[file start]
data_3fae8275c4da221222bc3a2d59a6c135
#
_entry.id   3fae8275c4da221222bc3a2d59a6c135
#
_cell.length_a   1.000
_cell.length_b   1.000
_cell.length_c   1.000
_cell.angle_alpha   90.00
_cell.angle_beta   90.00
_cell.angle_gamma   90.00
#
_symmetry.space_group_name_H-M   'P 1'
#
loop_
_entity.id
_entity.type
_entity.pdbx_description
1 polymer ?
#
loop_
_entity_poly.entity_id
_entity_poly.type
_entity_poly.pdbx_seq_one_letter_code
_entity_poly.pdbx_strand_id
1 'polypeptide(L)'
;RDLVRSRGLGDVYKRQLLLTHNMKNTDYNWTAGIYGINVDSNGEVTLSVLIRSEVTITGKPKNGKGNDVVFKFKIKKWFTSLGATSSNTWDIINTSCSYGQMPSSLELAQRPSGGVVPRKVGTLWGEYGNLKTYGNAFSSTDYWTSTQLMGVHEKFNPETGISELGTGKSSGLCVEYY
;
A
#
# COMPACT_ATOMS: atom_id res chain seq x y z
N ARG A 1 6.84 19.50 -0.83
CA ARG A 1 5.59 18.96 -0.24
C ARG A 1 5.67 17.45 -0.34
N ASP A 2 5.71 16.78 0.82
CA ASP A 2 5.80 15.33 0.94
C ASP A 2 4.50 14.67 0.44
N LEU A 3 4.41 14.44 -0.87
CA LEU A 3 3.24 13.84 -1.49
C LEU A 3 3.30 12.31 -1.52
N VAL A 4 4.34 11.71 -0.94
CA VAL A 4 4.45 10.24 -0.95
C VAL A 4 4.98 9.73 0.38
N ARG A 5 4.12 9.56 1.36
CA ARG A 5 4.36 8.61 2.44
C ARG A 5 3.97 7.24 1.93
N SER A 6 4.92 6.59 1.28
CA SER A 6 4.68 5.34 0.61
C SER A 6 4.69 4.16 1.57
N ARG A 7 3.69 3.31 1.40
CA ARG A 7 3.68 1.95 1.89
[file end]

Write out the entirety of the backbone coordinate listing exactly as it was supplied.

data_3fae8275c4da221222bc3a2d59a6c135
#
_entry.id   3fae8275c4da221222bc3a2d59a6c135
#
_cell.length_a   1.000
_cell.length_b   1.000
_cell.length_c   1.000
_cell.angle_alpha   90.00
_cell.angle_beta   90.00
_cell.angle_gamma   90.00
#
_symmetry.space_group_name_H-M   'P 1'
#
loop_
_entity.id
_entity.type
_entity.pdbx_description
1 polymer ?
#
loop_
_entity_poly.entity_id
_entity_poly.type
_entity_poly.pdbx_seq_one_letter_code
_entity_poly.pdbx_strand_id
1 'polypeptide(L)'
;RDLVRSRGLGDVYKRQLLLTHNMKNTDYNWTAGIYGINVDSNGEVTLSVLIRSEVTITGKPKNGKGNDVVFKFKIKKWFTSLGATSSNTWDIINTSCSYGQMPSSLELAQRPSGGVVPRKVGTLWGEYGNLKTYGNAFSSTDYWTSTQLMGVHEKFNPETGISELGTGKSSGLCVEYY
;
A
#
# COMPACT_ATOMS: atom_id res chain seq x y z
N ARG A 1 6.84 19.50 -0.83
CA ARG A 1 5.59 18.96 -0.24
C ARG A 1 5.67 17.45 -0.34
N ASP A 2 5.71 16.78 0.82
CA ASP A 2 5.80 15.33 0.94
C ASP A 2 4.50 14.67 0.44
N LEU A 3 4.41 14.44 -0.87
CA LEU A 3 3.24 13.84 -1.49
C LEU A 3 3.30 12.31 -1.52
N VAL A 4 4.34 11.71 -0.94
CA VAL A 4 4.45 10.24 -0.95
C VAL A 4 4.98 9.73 0.38
N ARG A 5 4.12 9.56 1.36
CA ARG A 5 4.36 8.61 2.44
C ARG A 5 3.97 7.24 1.93
N SER A 6 4.92 6.59 1.28
CA SER A 6 4.68 5.34 0.61
C SER A 6 4.69 4.16 1.57
N ARG A 7 3.69 3.31 1.40
CA ARG A 7 3.68 1.95 1.89